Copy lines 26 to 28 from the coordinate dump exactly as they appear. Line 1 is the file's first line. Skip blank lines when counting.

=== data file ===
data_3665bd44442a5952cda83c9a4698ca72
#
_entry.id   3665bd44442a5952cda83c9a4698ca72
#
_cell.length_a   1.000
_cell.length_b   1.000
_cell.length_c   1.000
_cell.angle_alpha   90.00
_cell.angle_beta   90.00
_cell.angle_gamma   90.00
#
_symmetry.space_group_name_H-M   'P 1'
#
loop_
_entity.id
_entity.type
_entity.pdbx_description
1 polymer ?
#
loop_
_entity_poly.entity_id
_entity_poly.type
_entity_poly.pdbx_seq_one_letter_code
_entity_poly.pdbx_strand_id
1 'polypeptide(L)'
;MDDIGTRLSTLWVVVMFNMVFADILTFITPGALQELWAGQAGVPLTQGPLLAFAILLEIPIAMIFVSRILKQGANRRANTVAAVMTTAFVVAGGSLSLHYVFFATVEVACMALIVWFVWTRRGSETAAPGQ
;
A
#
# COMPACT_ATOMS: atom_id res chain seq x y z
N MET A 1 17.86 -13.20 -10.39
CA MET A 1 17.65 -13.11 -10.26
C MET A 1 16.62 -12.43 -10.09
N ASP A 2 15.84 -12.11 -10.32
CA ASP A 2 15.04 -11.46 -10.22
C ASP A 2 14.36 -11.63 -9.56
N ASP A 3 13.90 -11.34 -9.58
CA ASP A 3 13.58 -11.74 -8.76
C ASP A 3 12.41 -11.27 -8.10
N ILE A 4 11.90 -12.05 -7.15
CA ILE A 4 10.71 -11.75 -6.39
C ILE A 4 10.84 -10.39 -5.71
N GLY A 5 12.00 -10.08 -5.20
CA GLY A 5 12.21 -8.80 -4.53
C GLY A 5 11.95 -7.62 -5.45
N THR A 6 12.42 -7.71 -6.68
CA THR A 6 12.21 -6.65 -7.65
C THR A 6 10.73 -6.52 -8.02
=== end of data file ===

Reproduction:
;MDDIGTRLSTLWVVVMFNMVFADILTFITPGALQELWAGQAGVPLTQGPLLAFAILLEIPIAMIFVSRILKQGANRRANTVAAVMTTAFVVAGGSLSLHYVFFATVEVACMALIVWFVWTRRGSETAAPGQ
;
A